In 1833 the young German historian Leopold Ranke published an essay on the great powers that traced the pattern according to which the European powers had risen and fallen between the seventeenth and the nineteenth centuries; he suggested the factors that explained their success and failure—the size of armies, financial resources, a common feeling for the state and its moral power, especially with the rise of a sense of nationality. “The history of the world,” he wrote,

does not consist of such an accidental violent confusion as might at first appear. There are forces, including spiritual ones, creative life-giving forces, life itself; there is moral energy to be seen in the development of states…. They flourish, take over the world, express themselves in many ways, challenge, impede and overthrow each other: in their interaction and succession, in their life, their disappearance and recovery…lies the secret of world history.

Relations between states were for Ranke the most important subject of historical study, and much of his later writing was to be devoted to them, since he believed in the Primat der Aussenpolitik, the primacy of foreign policy in determining not just the place of a state in the world, but also its internal development.

Ranke was writing when a new international system was being established after the defeat of Napoleon’s bid for European hegemony and when five European great powers—Britain, France, Austria, Russia, and Prussia—had hopes of establishing a “Concert of Europe” in which they could cooperate in maintaining international stability and preserve the “balance of power.” The principle of the balance of power was to be formulated rather pompously by a senior member of the British Foreign Office, Sir Eyre Crowe, who wrote in 1907:

The only check on the abuse of political predominance has always consisted in the opposition of an equally formidable rival, or of a combination of several forces forming leagues of defence. The equilibrium established by such a grouping of forces is technically known as the balance of power.

Bismarck had put it more succinctly and brutally when he remarked, “Always try to be one of three in a world of five Great Powers.” It is in fact a commonsense arrangement, which continues to dominate international relations today; and the phrase “the balance of power” can be interpreted both as an objective assessment of the actual economic and military strength of the great powers and as a subjective evaluation by statesmen of where their own national interest lies.

Paul Kennedy tells us in the introduction to his important, learned, and lucid new book that he began with the model of Ranke’s essay on the great powers in mind but then came to realize that “the story of the shifts that occurred in the economic and strategic power balances” in the last five hundred years could not be dealt with in an essay but required a long and detailed narrative, because “what most readers…wanted was more detail, more coverage of the background…. Precisely because neither economic historians nor military historians had entered this field, the story itself had simply suffered from neglect.” Professor Kennedy believes that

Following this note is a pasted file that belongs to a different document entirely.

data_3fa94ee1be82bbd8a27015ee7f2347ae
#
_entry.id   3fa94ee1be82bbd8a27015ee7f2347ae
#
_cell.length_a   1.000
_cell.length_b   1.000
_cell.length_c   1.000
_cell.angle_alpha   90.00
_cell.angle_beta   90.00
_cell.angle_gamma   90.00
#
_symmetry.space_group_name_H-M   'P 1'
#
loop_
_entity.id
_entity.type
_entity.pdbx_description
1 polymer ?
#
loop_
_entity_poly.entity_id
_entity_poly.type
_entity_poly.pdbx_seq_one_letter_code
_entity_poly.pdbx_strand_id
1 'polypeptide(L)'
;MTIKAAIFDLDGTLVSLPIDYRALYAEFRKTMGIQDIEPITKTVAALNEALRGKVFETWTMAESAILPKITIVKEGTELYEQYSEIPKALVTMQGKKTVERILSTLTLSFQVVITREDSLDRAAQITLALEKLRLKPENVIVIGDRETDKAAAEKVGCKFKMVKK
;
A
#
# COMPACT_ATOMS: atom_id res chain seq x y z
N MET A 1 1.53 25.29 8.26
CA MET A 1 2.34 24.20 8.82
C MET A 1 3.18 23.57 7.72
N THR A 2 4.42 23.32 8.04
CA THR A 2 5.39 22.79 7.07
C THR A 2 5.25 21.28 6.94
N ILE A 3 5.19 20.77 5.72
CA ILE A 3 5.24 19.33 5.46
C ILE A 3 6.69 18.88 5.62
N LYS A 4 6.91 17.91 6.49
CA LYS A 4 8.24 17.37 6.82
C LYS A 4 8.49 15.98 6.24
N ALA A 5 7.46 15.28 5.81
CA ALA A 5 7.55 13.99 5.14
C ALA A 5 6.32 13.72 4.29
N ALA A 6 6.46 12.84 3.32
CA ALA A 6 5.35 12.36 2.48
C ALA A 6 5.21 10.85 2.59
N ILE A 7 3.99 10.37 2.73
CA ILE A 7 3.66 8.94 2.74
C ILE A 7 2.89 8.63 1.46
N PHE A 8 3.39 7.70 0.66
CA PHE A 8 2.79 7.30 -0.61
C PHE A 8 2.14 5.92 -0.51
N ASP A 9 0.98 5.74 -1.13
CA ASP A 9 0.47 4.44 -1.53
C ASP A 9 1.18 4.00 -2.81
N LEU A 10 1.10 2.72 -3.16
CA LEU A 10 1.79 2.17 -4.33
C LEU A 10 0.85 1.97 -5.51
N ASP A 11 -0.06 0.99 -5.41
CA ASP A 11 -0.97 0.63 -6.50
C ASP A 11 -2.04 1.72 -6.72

there was a dynamic involved, driven chiefly by economic and technological advances, although always interacting with other variables such as social structure, geography, and the occasional accident; that to understand the course of world politics, it is necessary to focus attention upon the material and long-term elements rather than the vagaries of personality or the week-by-week shifts of diplomacy and politics.

Other authors, notably William H. McNeill in The Pursuit of Power, 1 which covers a longer period but has a narrower focus, and Maurice Pearton in The Knowledgeable State,2 which deals with a shorter period but contains important insights on the relation between technological development and state control, have raised some of the points discussed by Kennedy, but none of them ranges so widely or controls such a mass of detail.

If Ranke stressed the moral and spiritual forces that helped to make states into great powers, Paul Kennedy comes back again and again to the material basis of their strength. However, material resources need a high degree of state organization to be effective. One can see, for example, in Kennedy’s account of the Habsburgs’ struggle for mastery in Europe in the sixteenth and seventeenth centuries how, although the vast dominions of the Habsburgs may have suggested to their contemporaries that they possessed unlimited power, in fact their empire was “a congeries of territories each of which possessed its own privileges and was proud of its own distinctiveness.” It was therefore extremely hard to mobilize the resources of the empire, so that it fell apart largely because it was incapable of providing the efficient centralized administration needed to support a vast military and imperial power. Sometimes a small state, such as Sweden, could for a time play the part of a great power just because it did possess an efficient state administration, while Holland’s success was, in part at least, owing to its efficient money market and consequent ability to raise loans instead of constantly imposing higher taxes.